Higher education is stressful. The workload can be overwhelming at the best of times, and students with full-time jobs and families have even more to juggle. Completing your degree has many sacrifices, from all-night study sessions to missed bedtime stories or nights out with friends, but it'll all be worth it when you land your dream job.
How do you go about doing that, though? What are employers looking for?
There's some debate.
Students often want to know if grades matter for jobs. The short answer is maybe. Some types of employers, like large firms in law and finance, are interested in your GPA. These companies are highly competitive and routinely recruit on college campuses. GPA is an easy way to differentiate between potential employees. Employers may also be interested in your GPA if you're just out of school and don't have relevant job experience.
Your GPA isn't the only thing they care about, however. Employers are interested in whether you can perform the functions of the job. That can be determined by taking a more holistic view of you, your education, and your work. Your major, GPA, activities, previous work experience, are all part of your potential as a candidate.
In addition to your program of study, employers are interested in other skills and attributes. Some examples of these are:
Soft skills like written and verbal communication, empathy, and active listening.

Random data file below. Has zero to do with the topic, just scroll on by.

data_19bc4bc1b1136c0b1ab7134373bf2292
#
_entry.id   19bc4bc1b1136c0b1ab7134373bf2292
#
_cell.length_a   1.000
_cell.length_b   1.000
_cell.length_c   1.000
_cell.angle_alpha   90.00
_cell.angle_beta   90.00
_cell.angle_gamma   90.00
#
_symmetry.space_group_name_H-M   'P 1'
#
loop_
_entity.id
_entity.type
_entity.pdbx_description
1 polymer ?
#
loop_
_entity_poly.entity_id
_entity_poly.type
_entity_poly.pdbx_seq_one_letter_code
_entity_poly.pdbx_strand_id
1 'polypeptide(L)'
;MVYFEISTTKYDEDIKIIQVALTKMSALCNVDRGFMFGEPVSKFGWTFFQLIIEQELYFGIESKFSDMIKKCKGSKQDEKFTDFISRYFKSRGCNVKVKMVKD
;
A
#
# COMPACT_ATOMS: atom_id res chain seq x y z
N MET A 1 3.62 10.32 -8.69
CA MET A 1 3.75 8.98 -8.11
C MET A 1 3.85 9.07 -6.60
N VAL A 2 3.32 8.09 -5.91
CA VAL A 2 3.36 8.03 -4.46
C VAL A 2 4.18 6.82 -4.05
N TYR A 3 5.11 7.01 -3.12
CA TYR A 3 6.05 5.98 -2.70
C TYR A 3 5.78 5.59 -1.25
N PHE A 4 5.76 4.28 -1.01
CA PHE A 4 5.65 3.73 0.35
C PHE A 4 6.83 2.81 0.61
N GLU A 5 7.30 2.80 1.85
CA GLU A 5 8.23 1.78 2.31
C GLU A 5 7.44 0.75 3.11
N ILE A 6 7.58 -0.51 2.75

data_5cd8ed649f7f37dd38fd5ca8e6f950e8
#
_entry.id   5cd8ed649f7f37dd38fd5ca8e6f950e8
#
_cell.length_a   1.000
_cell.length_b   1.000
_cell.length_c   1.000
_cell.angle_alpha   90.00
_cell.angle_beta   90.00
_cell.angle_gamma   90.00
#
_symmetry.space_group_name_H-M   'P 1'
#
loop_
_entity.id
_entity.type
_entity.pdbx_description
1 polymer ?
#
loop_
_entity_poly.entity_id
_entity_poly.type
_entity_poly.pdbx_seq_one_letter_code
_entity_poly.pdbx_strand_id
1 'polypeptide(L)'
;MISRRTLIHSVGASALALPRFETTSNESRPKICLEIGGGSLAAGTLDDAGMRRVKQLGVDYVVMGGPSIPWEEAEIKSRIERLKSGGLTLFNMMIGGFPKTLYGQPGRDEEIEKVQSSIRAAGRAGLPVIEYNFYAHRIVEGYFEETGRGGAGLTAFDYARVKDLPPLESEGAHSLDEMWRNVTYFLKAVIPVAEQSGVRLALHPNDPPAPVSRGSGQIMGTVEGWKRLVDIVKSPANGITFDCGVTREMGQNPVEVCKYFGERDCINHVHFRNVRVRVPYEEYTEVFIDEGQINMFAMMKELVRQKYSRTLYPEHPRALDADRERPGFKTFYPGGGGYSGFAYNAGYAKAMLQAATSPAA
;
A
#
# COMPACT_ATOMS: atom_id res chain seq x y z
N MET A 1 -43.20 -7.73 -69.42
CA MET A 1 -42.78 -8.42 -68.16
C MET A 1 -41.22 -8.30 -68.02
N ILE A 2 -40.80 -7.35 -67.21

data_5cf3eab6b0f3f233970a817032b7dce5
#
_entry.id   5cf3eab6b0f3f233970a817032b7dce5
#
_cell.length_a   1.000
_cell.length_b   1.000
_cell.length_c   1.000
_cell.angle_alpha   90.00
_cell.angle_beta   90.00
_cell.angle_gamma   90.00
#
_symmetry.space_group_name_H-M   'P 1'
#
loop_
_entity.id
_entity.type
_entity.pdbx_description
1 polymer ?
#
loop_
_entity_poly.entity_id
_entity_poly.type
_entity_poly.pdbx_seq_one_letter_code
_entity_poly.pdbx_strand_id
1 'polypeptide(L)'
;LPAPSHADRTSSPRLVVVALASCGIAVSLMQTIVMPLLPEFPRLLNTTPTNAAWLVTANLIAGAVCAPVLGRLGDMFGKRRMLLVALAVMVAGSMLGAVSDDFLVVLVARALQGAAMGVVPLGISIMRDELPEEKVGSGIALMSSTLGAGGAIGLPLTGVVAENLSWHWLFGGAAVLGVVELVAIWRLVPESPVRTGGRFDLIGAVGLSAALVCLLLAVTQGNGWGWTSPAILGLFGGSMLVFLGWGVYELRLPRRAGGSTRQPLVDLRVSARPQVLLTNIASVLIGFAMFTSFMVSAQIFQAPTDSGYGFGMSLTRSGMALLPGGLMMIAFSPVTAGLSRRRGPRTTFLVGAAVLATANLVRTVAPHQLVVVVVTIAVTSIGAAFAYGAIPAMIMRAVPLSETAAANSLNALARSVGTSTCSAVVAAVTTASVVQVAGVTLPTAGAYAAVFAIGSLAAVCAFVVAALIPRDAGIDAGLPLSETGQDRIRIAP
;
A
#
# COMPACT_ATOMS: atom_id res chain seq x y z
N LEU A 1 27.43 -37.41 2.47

Digital literacy, including how to find information and navigate a computer.
Proficiency with software programs like Microsoft Office, including formatting in Word and Excel formulas.
Passion for the work and the company.
Employers are also interested in the types of activities you were involved in. If you have volunteer experience, were a club officer, or have any other activity, you'll want to include it on your resume. It may give employers a better picture of who you are and the skills you already possess.
Many educational institutions, both in-person and online, including MedCerts, offer certifications teaching these skills. Certifications are typically short, more affordable educational programs focusing on complementary skills.
For example, certification programs specifically for Microsoft Office teach everything an employer will want you to know about using the MS Office suite. A certification for Customer Service will teach many of the soft skills employers are looking for that may not have been included in your college curriculum.
The educational system places so much emphasis on getting good grades that it's easy to forget that they won't matter forever. While employers may have a passing interest in your GPA when you first graduate, grades aren't the only factor determining whether they hire you.
If you're concerned about measuring up to candidates with potentially higher GPAs or more experience or activities, you should consider completing a certification. It will help round out your skills and make you a more attractive candidate to future employers.